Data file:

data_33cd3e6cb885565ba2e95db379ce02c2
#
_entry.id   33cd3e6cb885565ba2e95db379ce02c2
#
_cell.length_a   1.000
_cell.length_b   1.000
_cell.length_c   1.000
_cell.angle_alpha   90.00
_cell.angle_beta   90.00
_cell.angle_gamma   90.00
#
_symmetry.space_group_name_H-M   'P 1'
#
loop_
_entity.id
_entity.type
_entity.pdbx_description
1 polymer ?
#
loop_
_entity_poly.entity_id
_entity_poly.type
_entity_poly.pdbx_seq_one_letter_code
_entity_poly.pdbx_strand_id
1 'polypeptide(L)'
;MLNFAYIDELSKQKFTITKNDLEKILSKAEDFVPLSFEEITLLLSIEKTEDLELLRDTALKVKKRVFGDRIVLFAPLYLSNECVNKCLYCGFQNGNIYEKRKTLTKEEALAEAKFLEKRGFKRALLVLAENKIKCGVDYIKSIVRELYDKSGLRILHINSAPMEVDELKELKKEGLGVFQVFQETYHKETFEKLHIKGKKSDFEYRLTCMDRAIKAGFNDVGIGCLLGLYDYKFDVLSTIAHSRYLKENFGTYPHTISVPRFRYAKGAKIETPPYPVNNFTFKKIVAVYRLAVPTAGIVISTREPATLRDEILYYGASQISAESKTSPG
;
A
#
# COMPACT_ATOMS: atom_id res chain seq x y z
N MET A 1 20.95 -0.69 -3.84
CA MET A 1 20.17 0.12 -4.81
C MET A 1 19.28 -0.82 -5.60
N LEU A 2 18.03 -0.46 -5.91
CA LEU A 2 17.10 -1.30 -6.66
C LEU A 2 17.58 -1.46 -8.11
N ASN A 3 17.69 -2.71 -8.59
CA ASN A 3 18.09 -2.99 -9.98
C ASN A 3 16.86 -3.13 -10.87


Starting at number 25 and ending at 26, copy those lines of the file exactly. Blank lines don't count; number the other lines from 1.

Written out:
1 'polypeptide(L)'
;MLNFAYIDELSKQKFTITKNDLEKILSKAEDFVPLSFEEITLLLSIEKTEDLELLRDTALKVKKRVFGDRIVLFAPLYLSNECVNKCLYCGFQNGNIYEKRKTLTKEEALAEAKFLEKRGFKRALLVLAENKIKCGVDYIKSIVRELYDKSGLRILHINSAPMEVDELKELKKEGLGVFQVFQETYHKETFEKLHIKGKKSDFEYRLTCMDRAIKAGFNDVGIGCLLGLYDYKFDVLSTIAHSRYLKENFGTYPHTISVPRFRYAKGAKIETPPYPVNNFTFKKIVAVYRLAVPTAGIVISTREPATLRDEILYYGASQISAESKTSPG